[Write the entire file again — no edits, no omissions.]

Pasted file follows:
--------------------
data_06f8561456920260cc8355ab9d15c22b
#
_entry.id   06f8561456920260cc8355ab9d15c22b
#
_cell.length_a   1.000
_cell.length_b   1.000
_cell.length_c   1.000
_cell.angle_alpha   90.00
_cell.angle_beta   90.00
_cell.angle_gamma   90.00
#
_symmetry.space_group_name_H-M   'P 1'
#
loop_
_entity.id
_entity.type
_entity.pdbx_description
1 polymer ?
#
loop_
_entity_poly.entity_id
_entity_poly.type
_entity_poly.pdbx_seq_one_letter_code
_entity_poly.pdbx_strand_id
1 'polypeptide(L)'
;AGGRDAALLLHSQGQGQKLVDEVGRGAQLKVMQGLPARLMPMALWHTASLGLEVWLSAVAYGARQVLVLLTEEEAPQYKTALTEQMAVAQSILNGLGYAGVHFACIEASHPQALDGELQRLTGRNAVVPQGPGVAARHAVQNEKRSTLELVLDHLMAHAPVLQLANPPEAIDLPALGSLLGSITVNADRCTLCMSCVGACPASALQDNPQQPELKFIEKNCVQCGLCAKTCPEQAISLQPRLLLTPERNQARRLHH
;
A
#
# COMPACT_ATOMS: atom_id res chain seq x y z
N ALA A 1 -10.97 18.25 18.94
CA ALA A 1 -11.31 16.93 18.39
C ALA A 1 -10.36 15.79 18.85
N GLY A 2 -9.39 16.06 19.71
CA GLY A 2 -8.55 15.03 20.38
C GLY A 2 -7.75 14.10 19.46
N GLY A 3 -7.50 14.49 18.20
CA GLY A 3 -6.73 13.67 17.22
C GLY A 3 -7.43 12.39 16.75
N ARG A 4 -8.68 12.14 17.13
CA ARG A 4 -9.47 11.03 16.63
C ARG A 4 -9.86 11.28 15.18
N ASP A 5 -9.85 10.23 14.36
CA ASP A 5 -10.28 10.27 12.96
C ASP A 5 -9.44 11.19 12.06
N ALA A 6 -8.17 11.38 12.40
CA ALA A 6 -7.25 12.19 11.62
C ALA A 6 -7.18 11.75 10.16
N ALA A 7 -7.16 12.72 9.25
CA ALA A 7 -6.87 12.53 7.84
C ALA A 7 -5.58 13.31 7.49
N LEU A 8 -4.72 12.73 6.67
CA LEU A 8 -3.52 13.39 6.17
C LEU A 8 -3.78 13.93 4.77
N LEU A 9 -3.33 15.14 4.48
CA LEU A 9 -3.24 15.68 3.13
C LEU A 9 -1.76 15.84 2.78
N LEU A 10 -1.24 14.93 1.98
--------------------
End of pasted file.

data_06f8561456920260cc8355ab9d15c22b
#
_entry.id   06f8561456920260cc8355ab9d15c22b
#
_cell.length_a   1.000
_cell.length_b   1.000
_cell.length_c   1.000
_cell.angle_alpha   90.00
_cell.angle_beta   90.00
_cell.angle_gamma   90.00
#
_symmetry.space_group_name_H-M   'P 1'
#
loop_
_entity.id
_entity.type
_entity.pdbx_description
1 polymer ?
#
loop_
_entity_poly.entity_id
_entity_poly.type
_entity_poly.pdbx_seq_one_letter_code
_entity_poly.pdbx_strand_id
1 'polypeptide(L)'
;AGGRDAALLLHSQGQGQKLVDEVGRGAQLKVMQGLPARLMPMALWHTASLGLEVWLSAVAYGARQVLVLLTEEEAPQYKTALTEQMAVAQSILNGLGYAGVHFACIEASHPQALDGELQRLTGRNAVVPQGPGVAARHAVQNEKRSTLELVLDHLMAHAPVLQLANPPEAIDLPALGSLLGSITVNADRCTLCMSCVGACPASALQDNPQQPELKFIEKNCVQCGLCAKTCPEQAISLQPRLLLTPERNQARRLHH
;
A
#
# COMPACT_ATOMS: atom_id res chain seq x y z
N ALA A 1 -10.97 18.25 18.94
CA ALA A 1 -11.31 16.93 18.39
C ALA A 1 -10.36 15.79 18.85
N GLY A 2 -9.39 16.06 19.71
CA GLY A 2 -8.55 15.03 20.38
C GLY A 2 -7.75 14.10 19.46
N GLY A 3 -7.50 14.49 18.20
CA GLY A 3 -6.73 13.67 17.22
C GLY A 3 -7.43 12.39 16.75
N ARG A 4 -8.68 12.14 17.13
CA ARG A 4 -9.47 11.03 16.63
C ARG A 4 -9.86 11.28 15.18
N ASP A 5 -9.85 10.23 14.36
CA ASP A 5 -10.28 10.27 12.96
C ASP A 5 -9.44 11.19 12.06
N ALA A 6 -8.17 11.38 12.40
CA ALA A 6 -7.25 12.19 11.62
C ALA A 6 -7.18 11.75 10.16
N ALA A 7 -7.16 12.72 9.25
CA ALA A 7 -6.87 12.53 7.84
C ALA A 7 -5.58 13.31 7.49
N LEU A 8 -4.72 12.73 6.67
CA LEU A 8 -3.52 13.39 6.17
C LEU A 8 -3.78 13.93 4.77
N LEU A 9 -3.33 15.14 4.48
CA LEU A 9 -3.24 15.68 3.13
C LEU A 9 -1.76 15.84 2.78
N LEU A 10 -1.24 14.93 1.98